Line up the pieces, clamp them together, drill and countersink the pilot holes, un-clamp, glue, clamp again, and finally screw the pieces together. Remember to drill the holes and put the screws in from the outside edge, opposite the reinforcement, and when finished, allow some time for the glue to set before removing the clamps.
COMPLETING THE LEGS
When the legs are assembled, sand off the top slanted edge to make sure that the reinforcement and the leg edge are even. The seat should be flat against the legs to best distribute your weight evenly.
Place the seat on top of the two legs, making sure the reinforcements are on the inside edge. Line everything up, so that the edges of the seat are tight against the edges of the legs.
You could move the legs in slightly to allow the seat to overhang the legs, creating a more interesting shape. This could make it more difficult to line up the seat screws, and you need to have enough space for your legs underneath the bench.
Clamp your seat down by placing the C-clamps around the seat and the reinforcement bars. If you have a limited number of clamps, place them diagonally opposite around the seat. Even two clamps will do, but four would be ideal.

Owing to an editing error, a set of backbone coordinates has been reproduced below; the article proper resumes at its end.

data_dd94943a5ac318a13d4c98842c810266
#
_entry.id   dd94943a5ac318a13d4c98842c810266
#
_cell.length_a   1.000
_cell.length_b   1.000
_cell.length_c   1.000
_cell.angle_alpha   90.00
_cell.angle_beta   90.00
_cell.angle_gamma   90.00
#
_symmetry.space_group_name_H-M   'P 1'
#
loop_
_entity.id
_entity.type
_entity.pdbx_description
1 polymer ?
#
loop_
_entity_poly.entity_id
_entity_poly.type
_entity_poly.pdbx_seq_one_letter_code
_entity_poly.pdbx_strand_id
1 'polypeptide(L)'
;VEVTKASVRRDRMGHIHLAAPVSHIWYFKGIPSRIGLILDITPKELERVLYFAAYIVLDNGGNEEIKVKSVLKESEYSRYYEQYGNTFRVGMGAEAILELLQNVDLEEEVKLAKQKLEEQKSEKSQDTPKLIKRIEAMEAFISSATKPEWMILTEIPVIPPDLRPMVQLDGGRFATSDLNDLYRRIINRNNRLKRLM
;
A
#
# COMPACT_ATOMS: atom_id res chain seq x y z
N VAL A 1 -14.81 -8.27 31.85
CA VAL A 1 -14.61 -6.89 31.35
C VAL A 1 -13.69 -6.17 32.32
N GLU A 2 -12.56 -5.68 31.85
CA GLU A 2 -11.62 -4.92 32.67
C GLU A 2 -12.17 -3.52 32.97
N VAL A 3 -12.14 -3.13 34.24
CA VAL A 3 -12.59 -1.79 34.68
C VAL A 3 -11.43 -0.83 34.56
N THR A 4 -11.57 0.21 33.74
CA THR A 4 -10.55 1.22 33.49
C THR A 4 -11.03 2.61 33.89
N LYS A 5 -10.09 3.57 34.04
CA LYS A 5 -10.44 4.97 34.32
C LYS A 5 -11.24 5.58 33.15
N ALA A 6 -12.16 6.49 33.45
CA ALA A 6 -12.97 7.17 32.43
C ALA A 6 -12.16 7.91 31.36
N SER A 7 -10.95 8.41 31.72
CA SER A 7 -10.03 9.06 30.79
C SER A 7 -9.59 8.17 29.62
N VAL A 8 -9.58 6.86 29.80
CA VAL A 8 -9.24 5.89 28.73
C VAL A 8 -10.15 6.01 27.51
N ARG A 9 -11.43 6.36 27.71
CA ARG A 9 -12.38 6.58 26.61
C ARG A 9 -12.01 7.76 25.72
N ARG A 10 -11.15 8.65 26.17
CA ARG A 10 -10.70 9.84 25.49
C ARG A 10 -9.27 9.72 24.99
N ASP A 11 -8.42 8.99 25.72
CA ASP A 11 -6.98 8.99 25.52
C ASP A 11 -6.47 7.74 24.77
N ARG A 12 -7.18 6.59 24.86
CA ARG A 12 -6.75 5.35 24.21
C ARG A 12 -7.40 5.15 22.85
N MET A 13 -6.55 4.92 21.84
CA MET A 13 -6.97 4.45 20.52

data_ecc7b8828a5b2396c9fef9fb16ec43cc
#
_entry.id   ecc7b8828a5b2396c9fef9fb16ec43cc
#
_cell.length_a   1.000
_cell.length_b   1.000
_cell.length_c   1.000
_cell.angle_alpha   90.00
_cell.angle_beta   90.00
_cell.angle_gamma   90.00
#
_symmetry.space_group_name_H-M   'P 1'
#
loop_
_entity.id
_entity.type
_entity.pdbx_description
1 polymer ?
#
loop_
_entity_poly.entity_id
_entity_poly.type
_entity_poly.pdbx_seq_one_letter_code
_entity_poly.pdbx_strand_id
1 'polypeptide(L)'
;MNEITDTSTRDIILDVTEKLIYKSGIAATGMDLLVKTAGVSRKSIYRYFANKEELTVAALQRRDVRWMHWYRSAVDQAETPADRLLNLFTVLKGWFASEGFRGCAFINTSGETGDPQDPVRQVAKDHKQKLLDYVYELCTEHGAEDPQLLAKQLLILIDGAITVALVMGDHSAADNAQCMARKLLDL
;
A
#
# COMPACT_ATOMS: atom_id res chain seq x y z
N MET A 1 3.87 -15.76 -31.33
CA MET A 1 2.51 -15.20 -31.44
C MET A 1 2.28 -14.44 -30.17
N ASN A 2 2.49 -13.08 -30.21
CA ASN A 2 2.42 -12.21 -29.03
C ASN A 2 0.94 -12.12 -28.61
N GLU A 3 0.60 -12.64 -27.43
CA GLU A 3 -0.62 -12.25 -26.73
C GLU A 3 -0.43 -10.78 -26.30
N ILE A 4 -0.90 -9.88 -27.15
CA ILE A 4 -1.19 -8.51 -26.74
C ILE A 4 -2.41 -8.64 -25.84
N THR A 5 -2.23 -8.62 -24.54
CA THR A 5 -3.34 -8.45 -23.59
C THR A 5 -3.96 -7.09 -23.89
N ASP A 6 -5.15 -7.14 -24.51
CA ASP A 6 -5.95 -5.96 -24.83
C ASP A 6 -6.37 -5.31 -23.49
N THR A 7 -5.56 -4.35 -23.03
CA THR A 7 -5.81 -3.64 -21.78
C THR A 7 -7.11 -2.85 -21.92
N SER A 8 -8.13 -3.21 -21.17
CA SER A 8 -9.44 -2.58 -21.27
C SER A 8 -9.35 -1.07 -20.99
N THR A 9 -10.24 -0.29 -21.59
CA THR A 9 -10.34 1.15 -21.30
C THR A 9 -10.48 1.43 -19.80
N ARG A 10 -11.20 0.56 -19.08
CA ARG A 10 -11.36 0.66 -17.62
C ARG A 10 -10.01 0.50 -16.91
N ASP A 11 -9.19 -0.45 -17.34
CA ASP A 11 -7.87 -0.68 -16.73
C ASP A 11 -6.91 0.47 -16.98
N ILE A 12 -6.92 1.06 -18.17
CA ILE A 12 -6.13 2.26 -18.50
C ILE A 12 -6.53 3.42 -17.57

Drill and countersink three pilot holes in each side of the seat. Two should go through the seat into each leg, and the other should be further in, so that it goes into the reinforcement. Measure all the distances carefully, so that the screws are centered and symmetrical on each side. Something like this:
It’s particularly important to countersink the holes properly, since they’re on the seat that you’re going to sit on. If they’re not deep enough, the screws will sit up and be rough. Once the holes are drilled, release the clamps and apply glue to the top of the legs. Re-clamp, and screw down. Leave the clamps for a while so the glue can dry.
Once the glue dries, you’re done!